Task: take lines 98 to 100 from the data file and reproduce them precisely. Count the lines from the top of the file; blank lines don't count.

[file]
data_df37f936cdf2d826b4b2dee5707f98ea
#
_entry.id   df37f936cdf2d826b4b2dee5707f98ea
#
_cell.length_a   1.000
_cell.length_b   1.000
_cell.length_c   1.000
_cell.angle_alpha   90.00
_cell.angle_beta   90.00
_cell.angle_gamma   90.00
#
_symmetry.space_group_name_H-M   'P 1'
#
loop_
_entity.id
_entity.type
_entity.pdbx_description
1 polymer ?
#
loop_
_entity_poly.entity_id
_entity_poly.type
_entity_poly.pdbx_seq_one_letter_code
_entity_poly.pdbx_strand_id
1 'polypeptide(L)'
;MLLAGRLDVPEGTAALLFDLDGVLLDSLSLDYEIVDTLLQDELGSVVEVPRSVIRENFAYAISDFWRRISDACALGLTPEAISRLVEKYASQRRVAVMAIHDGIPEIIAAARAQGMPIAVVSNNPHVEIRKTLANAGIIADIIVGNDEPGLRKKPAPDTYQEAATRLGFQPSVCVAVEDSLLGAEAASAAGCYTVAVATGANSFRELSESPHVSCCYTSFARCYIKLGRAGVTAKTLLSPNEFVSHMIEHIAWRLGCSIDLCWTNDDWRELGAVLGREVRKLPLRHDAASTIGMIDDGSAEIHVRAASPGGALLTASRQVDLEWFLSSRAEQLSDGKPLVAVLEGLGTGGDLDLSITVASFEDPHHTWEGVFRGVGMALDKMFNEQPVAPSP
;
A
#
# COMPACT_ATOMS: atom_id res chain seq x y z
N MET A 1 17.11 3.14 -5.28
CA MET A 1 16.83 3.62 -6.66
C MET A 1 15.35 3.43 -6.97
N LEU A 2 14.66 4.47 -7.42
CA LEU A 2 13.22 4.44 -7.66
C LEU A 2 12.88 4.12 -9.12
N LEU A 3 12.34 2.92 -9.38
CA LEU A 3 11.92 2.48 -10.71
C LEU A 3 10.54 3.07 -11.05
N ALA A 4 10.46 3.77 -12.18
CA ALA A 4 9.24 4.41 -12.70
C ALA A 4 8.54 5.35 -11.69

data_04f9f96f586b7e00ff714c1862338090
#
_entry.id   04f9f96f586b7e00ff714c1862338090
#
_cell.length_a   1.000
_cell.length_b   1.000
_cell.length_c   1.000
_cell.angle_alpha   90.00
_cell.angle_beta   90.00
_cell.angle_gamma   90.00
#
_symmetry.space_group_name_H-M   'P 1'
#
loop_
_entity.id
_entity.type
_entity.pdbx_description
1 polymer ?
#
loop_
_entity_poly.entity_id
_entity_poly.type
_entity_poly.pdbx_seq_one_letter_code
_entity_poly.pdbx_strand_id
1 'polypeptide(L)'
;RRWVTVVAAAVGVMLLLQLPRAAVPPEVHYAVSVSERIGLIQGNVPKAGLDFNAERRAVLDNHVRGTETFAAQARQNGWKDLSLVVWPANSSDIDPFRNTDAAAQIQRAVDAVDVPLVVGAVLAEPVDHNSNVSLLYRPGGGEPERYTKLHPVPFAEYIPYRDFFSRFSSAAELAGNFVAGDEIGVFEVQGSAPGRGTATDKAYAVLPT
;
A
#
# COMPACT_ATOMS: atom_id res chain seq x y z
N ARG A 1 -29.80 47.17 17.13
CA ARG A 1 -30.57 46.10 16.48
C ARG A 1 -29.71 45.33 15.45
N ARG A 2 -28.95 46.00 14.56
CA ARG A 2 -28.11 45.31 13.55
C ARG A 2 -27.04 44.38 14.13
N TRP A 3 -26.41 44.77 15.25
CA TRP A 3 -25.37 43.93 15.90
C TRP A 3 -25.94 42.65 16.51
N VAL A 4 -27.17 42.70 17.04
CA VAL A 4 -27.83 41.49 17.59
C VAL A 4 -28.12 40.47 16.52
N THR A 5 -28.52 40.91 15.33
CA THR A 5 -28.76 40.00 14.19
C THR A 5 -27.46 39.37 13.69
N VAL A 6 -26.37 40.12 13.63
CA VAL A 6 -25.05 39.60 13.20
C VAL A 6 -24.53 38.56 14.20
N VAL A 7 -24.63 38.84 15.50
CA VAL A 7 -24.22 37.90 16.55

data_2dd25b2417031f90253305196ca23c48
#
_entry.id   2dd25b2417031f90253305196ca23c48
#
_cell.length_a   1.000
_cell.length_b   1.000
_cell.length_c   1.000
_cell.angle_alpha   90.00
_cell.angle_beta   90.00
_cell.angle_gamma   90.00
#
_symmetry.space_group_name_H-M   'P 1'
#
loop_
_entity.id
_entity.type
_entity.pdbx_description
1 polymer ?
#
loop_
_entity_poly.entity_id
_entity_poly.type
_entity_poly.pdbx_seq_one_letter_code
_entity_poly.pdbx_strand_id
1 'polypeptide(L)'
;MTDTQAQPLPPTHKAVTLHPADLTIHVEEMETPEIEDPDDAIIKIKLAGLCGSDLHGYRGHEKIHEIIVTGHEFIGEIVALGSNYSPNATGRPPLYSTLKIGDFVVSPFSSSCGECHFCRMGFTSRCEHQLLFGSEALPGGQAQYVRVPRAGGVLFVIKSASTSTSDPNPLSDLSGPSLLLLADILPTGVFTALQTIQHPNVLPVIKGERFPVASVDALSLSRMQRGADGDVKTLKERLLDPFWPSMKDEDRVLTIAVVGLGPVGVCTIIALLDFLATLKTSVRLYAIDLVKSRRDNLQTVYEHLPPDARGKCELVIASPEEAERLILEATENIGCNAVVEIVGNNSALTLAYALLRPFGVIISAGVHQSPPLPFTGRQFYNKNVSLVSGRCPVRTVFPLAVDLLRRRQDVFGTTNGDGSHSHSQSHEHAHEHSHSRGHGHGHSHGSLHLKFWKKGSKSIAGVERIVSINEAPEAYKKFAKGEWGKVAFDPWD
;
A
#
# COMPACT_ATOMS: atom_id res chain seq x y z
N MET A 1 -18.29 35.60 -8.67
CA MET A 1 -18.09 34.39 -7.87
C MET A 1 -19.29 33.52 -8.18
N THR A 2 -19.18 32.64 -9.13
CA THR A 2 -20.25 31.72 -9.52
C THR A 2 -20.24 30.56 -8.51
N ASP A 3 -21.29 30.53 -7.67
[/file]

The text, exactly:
_cell.length_b   1.000
_cell.length_c   1.000
_cell.angle_alpha   90.00